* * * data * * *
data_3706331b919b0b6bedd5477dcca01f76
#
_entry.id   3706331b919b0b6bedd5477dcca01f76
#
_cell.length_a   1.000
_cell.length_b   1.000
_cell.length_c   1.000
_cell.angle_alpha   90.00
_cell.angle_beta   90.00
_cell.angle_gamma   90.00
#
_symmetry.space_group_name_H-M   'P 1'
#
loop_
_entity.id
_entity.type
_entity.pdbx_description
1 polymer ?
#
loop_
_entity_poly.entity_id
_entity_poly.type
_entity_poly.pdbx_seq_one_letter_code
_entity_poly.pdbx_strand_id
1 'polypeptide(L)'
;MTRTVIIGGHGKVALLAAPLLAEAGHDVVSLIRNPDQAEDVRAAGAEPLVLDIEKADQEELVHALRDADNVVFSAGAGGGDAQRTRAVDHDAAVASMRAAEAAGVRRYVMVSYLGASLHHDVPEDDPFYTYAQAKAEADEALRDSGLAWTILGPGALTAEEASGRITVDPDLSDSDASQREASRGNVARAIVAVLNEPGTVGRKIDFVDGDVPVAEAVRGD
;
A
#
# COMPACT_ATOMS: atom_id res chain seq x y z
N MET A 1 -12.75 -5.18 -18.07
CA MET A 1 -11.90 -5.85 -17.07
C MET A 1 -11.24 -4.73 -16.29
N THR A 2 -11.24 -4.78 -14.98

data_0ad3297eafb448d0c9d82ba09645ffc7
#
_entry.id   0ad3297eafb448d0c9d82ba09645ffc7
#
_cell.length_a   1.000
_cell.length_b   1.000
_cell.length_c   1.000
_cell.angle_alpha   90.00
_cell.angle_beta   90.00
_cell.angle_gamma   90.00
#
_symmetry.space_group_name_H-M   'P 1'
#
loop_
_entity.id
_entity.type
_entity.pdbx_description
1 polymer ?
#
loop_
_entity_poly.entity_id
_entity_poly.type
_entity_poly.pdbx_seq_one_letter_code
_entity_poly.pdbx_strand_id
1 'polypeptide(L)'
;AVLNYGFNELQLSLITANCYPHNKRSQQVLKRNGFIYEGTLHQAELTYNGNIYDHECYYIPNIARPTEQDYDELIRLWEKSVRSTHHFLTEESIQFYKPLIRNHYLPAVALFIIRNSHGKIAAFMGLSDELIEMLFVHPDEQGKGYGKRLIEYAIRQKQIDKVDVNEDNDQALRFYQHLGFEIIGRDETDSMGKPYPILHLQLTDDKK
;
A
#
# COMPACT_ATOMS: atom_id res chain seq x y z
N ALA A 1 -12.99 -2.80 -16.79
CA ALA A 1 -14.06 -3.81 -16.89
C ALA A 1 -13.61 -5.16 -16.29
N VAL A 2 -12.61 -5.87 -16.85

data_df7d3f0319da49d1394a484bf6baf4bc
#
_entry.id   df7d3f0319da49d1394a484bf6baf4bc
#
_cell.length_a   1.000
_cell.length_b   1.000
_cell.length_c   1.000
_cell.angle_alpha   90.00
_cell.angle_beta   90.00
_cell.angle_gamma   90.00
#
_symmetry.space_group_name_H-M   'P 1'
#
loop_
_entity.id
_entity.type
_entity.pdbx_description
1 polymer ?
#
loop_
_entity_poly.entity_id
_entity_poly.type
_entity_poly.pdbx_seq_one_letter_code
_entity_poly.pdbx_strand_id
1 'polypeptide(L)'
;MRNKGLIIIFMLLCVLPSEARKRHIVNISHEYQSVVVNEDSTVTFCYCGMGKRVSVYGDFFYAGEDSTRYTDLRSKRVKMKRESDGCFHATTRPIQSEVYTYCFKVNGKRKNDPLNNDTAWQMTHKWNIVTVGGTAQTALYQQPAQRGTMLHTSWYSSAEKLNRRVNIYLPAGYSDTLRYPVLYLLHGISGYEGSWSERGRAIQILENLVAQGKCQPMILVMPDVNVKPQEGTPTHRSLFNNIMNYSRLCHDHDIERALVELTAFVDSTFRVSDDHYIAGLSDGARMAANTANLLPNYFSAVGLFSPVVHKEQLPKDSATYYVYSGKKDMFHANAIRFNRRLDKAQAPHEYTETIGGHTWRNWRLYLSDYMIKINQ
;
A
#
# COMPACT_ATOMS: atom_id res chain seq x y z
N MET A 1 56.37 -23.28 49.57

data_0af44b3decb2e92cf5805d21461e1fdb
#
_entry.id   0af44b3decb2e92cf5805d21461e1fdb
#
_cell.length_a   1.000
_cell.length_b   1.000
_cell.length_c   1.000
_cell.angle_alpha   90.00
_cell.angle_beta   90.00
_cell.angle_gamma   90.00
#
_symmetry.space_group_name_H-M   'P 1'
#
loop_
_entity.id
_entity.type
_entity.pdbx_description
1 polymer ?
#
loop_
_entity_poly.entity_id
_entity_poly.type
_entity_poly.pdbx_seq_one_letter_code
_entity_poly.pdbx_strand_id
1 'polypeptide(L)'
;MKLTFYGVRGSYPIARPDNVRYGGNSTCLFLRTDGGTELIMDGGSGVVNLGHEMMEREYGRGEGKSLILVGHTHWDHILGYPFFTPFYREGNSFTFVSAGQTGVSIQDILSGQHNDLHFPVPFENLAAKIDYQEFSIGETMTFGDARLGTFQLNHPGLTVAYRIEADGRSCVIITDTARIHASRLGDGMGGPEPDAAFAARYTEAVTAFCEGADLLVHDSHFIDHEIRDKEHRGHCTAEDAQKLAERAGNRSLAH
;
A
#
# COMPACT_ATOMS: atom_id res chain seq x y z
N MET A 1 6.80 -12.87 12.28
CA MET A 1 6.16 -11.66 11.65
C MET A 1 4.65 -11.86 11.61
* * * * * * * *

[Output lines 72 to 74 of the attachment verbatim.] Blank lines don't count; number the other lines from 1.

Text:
#
_cell.length_a   1.000
_cell.length_b   1.000